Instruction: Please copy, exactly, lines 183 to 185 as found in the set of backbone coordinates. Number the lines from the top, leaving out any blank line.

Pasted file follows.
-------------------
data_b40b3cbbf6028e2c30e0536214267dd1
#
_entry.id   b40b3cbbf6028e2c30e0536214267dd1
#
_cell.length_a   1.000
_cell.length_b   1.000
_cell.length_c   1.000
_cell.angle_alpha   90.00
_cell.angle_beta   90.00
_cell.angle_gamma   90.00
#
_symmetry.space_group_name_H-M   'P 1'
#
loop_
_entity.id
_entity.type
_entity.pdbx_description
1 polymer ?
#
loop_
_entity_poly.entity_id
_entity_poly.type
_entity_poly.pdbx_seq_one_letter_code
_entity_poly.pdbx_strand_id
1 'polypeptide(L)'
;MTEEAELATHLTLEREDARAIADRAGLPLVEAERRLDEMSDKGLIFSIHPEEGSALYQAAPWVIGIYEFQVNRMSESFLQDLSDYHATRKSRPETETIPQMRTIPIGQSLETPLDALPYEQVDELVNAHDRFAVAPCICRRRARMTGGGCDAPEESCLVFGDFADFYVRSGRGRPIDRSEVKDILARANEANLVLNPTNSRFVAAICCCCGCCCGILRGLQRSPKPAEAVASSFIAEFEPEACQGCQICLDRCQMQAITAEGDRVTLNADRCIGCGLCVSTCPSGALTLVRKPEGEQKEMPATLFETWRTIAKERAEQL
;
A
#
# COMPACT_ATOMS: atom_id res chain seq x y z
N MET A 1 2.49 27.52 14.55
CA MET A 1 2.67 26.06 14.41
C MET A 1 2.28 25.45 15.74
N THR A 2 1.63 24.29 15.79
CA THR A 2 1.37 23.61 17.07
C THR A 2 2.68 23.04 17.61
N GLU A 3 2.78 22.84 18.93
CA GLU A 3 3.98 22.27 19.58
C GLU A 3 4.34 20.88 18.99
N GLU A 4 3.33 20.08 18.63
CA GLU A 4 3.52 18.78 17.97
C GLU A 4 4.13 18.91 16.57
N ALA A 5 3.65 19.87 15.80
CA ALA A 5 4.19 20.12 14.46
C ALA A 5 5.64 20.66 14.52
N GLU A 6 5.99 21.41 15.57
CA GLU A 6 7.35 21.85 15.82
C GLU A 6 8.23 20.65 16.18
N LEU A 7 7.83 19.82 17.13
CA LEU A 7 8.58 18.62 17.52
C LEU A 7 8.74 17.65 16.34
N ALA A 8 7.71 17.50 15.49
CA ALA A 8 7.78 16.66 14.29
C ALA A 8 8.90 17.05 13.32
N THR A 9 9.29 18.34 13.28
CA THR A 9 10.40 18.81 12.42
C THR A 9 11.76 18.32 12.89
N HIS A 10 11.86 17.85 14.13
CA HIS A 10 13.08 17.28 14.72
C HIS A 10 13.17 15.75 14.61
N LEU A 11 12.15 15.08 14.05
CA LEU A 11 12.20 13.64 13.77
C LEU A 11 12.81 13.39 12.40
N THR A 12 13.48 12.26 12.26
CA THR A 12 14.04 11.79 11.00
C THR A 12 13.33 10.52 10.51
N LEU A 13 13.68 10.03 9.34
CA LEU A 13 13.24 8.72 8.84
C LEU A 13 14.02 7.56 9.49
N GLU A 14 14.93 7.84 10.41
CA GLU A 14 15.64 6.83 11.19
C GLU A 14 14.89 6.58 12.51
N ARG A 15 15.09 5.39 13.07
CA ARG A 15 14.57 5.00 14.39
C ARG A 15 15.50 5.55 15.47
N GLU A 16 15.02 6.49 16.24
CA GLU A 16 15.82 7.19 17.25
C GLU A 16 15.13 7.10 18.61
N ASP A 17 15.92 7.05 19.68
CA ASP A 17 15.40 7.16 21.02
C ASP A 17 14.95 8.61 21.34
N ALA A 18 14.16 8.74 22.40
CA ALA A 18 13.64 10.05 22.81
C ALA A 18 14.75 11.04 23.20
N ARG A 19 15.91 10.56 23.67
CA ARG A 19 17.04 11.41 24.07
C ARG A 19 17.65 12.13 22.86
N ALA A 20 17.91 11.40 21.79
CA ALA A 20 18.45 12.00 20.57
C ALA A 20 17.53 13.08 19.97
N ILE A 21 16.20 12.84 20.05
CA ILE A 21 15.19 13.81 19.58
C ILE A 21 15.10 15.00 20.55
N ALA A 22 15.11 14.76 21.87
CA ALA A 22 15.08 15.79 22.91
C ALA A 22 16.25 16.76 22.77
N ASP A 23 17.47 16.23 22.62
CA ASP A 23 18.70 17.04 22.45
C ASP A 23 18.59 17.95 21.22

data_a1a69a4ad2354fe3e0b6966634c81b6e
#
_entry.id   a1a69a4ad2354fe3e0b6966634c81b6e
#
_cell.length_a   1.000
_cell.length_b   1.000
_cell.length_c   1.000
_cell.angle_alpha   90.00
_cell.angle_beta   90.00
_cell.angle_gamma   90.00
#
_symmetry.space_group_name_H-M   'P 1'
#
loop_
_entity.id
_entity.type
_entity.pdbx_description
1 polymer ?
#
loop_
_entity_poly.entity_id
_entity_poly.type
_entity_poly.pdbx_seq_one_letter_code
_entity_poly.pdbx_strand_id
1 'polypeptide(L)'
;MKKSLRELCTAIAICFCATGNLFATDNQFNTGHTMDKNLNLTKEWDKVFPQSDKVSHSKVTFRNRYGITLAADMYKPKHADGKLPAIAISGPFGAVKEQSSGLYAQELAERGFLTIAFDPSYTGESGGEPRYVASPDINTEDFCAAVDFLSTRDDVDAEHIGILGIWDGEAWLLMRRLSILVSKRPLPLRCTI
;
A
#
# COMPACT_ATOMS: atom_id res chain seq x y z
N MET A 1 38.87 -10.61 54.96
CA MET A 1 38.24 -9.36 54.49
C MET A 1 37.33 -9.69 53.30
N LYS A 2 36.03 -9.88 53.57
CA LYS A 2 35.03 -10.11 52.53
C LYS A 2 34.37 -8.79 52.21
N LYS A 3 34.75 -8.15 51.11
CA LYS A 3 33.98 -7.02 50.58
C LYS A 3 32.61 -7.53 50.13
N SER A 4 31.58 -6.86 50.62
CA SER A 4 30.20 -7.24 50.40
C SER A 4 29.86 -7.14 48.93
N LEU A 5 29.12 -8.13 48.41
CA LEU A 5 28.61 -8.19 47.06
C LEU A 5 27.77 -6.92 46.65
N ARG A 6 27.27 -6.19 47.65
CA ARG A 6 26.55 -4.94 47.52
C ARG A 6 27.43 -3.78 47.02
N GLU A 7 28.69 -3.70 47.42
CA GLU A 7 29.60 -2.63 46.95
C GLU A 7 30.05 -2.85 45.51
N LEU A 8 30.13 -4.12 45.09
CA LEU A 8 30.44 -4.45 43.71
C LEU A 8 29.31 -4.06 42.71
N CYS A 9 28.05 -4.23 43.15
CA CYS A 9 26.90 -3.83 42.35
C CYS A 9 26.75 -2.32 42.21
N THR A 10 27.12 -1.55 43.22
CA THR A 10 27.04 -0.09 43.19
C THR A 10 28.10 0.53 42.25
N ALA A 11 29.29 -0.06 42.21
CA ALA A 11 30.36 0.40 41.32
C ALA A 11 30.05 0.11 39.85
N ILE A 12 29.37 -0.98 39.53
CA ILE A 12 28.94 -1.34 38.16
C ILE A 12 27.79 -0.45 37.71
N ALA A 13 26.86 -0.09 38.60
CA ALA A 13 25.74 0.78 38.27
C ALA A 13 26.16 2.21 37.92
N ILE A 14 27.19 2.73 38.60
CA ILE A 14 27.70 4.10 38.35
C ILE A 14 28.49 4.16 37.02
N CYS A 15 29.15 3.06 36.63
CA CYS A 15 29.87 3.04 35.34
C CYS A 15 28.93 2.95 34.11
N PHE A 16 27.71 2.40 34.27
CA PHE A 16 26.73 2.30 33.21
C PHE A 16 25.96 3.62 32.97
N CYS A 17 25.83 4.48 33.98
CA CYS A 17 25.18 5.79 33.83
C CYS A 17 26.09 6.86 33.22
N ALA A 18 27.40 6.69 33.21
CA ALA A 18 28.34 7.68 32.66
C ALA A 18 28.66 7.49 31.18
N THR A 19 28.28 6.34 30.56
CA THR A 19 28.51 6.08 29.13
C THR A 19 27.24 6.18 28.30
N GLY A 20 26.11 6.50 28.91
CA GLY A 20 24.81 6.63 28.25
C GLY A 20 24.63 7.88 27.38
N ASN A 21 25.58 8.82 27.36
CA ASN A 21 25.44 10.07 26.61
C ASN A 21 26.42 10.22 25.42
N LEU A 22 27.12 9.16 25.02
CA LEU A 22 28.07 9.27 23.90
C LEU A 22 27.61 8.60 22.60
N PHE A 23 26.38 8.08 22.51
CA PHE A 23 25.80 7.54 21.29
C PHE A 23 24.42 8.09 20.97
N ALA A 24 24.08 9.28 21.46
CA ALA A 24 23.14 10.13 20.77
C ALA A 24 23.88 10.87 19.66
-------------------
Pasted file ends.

C ALA A 18 28.66 7.49 31.18
N THR A 19 28.28 6.34 30.56
CA THR A 19 28.51 6.08 29.13